However, he points out that there is “signage overload” and that it is hard to move without falling over stock.

WHSmith may not appeal to the design literate, but it does appeal.

Bentall Clearance Store

The department store that lends its name to The Bentall Centre has an offshoot clearance shop next to one of the main store entrances in the mall. It is as if Bentall is saying it always has leftovers and they should be looked at before visiting the main store.

The space boasts scratched floors, whitewashed walls and a black ceiling void; little attempt has been made to make the reduced product visually appealing. Brown says that this could be an interesting industrial-style interior, but that it succeeds in looking more like a bargain-basement warehouse.

There is certainly a need for retailers to have clearance outlets to rid themselves of unwanted inventory, but this does not mean they have to look like bring-and-buy sales, or they should be next to the main flagship shop.

Baby Gap

The Bentall Centre web site claims that this Baby Gap branch has the highest sales per sq ft of any of the retail group’s stores in this format in the world. Whether this is the case or not, it is hard not be impressed by the way in which Gap takes its adult store interior and effectively scales it down to make it work as a children’s and baby shop.

“It is the American way of merchandising,” says Brown. “There are good deals on offer and it looks affordable. This is not the best Baby Gap I have seen – there is a great looking one in Denver – but it does work well. The windows are simple too. This is a mass-market brand that delivers. It even brands the store threshold really well. It makes you feel you are stepping into a different environment.”


“This is a sticky store,” says Brown. “It has been designed to keep people in. It is Friday morning; there are not many people about, but it is busy.” The young woman at the entrance is wearing an orange t-shirt bearing the legend: “Help is my middle name.” This proves to be the case when she is asked about iPhone availability: she knows the stock and what is in the store.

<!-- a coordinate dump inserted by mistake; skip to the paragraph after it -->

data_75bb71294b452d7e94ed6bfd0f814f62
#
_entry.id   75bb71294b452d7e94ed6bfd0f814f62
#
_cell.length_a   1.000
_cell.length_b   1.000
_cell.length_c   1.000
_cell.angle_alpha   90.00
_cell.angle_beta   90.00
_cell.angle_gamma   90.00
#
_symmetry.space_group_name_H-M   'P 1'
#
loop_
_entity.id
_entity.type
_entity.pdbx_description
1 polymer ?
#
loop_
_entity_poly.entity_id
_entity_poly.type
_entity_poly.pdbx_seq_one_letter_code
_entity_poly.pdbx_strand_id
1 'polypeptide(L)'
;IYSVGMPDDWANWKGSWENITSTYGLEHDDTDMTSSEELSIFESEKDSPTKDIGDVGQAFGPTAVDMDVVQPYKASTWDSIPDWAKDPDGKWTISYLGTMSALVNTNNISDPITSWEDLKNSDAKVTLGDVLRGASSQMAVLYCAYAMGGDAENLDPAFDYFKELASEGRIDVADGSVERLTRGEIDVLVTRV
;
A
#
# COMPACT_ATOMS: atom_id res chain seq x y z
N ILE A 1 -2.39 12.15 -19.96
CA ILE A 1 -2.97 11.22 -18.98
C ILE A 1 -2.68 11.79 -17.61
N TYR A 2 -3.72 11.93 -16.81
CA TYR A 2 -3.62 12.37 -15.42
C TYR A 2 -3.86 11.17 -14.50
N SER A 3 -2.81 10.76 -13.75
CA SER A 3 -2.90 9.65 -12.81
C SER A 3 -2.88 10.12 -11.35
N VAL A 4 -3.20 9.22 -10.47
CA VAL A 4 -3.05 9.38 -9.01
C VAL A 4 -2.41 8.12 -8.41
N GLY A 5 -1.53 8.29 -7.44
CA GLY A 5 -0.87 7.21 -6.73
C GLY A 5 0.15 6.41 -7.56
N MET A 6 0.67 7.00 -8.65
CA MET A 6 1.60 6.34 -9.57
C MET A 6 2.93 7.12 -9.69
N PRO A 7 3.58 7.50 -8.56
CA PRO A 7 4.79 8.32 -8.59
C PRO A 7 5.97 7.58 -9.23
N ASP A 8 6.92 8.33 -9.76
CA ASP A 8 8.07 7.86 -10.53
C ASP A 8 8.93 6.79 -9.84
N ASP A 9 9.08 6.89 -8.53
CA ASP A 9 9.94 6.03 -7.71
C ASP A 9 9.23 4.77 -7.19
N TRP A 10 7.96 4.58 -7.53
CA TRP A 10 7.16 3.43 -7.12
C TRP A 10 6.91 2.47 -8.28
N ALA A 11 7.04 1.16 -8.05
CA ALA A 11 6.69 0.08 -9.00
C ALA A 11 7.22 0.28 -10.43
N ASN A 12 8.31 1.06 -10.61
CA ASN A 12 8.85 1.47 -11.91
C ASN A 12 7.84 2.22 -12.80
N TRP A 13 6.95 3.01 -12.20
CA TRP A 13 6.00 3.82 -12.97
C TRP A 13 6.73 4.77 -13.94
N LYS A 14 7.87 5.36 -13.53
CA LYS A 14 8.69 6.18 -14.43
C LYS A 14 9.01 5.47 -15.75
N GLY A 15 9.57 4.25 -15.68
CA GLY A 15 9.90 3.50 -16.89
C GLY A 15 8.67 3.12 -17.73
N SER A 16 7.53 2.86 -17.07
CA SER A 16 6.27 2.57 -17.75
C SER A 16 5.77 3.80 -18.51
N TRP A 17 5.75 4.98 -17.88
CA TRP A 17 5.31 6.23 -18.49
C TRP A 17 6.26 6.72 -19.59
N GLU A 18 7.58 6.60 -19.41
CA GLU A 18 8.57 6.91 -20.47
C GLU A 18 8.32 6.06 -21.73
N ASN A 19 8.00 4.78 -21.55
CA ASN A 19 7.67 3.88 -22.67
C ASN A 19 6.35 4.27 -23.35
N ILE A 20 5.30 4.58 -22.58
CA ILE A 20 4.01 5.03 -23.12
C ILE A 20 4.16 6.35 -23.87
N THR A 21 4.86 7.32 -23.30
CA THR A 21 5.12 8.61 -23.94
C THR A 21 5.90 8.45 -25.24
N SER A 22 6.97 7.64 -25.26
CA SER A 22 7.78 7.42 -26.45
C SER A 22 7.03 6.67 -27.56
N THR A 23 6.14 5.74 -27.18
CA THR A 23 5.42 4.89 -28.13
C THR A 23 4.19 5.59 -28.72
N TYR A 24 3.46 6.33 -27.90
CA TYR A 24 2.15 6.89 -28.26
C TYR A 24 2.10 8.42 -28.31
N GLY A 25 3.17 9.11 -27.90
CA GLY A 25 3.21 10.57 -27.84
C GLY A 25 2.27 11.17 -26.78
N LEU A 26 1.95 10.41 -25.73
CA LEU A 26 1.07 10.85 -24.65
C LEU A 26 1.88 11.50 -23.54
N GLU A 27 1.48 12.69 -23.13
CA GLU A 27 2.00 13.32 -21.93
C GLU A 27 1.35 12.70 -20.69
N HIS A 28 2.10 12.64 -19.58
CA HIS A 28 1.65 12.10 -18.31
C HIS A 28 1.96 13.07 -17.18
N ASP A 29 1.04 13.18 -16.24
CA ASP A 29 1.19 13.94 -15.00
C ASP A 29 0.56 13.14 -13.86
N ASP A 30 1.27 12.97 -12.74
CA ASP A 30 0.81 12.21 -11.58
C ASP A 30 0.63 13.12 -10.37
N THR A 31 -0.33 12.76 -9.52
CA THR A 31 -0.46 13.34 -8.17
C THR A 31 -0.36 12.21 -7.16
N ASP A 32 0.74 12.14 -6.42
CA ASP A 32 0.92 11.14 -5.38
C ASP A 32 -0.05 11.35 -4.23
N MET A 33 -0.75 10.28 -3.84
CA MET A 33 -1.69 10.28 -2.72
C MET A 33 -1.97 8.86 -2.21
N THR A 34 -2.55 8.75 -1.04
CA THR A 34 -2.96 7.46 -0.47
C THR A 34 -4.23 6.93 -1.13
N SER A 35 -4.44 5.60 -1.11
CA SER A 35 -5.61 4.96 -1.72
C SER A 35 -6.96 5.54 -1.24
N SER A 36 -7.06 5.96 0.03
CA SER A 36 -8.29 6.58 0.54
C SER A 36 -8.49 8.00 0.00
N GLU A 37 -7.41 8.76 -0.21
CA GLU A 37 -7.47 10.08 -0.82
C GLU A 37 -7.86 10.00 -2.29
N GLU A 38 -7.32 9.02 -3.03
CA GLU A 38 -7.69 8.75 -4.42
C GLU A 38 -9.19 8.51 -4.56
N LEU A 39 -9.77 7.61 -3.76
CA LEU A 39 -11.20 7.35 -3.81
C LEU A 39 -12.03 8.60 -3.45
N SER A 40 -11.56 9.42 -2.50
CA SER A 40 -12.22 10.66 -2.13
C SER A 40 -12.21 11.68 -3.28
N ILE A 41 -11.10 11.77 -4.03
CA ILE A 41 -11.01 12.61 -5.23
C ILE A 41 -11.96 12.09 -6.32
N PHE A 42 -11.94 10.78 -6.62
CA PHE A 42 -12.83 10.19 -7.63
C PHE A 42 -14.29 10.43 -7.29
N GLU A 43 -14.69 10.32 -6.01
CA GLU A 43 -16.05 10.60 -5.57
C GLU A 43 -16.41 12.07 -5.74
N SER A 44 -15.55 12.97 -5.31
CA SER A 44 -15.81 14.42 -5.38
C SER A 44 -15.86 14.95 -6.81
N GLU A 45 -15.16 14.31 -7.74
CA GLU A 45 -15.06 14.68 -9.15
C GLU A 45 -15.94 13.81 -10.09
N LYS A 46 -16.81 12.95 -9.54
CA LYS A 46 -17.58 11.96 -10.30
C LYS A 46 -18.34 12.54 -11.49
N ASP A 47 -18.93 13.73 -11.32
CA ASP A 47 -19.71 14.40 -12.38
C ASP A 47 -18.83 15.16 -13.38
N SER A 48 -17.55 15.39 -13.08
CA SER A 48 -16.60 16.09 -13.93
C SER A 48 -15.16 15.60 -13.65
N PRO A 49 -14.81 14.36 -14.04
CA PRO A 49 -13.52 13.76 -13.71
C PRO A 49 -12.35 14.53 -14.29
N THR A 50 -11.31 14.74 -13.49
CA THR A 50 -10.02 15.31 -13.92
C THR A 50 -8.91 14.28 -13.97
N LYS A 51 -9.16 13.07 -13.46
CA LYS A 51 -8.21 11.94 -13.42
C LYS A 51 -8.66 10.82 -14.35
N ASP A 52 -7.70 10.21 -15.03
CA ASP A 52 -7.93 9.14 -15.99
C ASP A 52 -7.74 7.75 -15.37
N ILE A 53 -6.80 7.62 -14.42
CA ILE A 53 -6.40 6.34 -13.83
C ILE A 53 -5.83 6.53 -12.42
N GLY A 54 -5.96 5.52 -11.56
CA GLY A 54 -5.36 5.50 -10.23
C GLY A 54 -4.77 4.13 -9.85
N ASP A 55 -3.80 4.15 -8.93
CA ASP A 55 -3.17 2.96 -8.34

Brown says: “This has to be the ultimate electronics store and it sucks people in with its open shopfront. Apple adopts a modular approach that allows it to offer the same thing in different sized shops and locations.”

The product range can be flexed in terms of depth to fit almost any space without compromises being made to the way the brand presents itself.

Zara Home

“This is one of the few retailers where you can say that roll-outs really work,” says Brown. This is one of six Zara Home stores in the UK and it opened in September.

“When visual merchandising standards are this high, it sets the mark for all other retailers. The antique-looking table at the entrance and the more standard equipment around the store are all used to great effect. The lowered ceiling also works. It looks metallic with its back-lighting, but when you get up close, you realise it is just sprayed MDF. It is almost a trompe l’oeil,” says Brown.

“Even in the credit crunch, the retailers that stand out are the ones that have a style of their own. The products also happen to be unique to Zara and are great value.” Brown is clearly a fan.